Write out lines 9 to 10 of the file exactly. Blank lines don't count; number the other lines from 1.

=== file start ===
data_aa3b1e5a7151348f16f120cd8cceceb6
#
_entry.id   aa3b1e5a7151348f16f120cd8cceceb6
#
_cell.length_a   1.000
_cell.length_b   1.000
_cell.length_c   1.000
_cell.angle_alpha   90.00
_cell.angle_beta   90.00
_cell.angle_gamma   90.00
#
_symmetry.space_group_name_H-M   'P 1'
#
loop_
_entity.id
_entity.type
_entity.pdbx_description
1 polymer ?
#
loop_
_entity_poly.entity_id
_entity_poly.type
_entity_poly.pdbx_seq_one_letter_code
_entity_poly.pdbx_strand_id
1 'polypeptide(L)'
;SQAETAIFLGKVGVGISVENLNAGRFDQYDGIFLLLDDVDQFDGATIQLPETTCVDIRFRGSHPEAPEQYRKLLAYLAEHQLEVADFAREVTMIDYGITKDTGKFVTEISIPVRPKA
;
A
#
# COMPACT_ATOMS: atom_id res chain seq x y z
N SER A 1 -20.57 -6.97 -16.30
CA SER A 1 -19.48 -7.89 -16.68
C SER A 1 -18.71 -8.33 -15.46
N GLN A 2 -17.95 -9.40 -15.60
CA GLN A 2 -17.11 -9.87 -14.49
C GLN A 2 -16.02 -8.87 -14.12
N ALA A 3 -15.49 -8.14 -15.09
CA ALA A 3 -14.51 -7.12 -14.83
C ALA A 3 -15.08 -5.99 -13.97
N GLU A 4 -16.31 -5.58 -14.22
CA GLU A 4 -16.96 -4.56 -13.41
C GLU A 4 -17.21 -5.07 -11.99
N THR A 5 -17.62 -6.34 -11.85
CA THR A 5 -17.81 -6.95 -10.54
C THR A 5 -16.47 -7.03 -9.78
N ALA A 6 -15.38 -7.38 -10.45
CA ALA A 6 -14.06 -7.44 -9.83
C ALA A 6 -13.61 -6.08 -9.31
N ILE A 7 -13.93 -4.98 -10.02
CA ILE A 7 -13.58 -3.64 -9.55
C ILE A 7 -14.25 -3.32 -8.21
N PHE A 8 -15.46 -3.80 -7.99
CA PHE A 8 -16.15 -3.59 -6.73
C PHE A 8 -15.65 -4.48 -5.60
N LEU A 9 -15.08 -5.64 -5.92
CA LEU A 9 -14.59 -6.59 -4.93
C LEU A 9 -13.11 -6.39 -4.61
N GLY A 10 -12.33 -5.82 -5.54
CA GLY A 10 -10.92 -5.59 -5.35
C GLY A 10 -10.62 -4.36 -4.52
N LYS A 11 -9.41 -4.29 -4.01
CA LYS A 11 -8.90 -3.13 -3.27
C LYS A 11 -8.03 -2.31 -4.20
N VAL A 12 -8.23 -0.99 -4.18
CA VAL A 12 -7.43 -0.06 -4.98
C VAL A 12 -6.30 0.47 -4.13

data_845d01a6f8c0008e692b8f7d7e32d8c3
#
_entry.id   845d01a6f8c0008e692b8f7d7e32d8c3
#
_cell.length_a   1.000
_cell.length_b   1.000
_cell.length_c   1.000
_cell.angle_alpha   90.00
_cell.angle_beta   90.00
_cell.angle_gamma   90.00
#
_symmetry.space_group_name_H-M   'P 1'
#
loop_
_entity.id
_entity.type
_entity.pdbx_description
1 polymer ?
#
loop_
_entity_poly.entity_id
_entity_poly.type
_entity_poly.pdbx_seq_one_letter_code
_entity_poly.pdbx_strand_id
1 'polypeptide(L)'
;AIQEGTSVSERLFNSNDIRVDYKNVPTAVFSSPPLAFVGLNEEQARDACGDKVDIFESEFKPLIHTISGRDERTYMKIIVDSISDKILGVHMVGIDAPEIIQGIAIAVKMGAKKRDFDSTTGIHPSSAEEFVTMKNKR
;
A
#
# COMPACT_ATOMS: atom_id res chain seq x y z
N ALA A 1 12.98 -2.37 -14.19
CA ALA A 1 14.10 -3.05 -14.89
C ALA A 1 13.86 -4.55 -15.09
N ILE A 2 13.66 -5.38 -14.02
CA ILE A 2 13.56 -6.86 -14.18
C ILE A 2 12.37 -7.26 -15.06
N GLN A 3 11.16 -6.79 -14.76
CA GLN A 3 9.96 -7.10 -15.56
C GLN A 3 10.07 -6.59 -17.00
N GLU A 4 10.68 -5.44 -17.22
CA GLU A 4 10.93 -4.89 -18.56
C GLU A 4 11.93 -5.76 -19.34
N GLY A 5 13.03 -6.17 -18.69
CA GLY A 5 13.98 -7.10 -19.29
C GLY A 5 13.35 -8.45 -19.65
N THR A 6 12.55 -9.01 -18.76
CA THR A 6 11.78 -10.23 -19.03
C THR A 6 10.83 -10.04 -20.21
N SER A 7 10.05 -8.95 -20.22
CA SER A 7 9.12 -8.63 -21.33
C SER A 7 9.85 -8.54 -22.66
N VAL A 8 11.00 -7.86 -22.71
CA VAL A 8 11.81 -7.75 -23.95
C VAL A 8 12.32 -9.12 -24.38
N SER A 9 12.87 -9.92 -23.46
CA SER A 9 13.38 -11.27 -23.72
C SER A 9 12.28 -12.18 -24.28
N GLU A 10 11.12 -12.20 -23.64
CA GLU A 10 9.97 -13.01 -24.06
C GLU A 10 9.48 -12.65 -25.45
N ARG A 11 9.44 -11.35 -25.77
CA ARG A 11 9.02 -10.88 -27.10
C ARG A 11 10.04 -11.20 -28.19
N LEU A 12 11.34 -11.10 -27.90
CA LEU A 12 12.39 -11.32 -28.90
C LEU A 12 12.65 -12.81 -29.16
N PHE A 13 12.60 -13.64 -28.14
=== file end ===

_cell.angle_beta   90.00
_cell.angle_gamma   90.00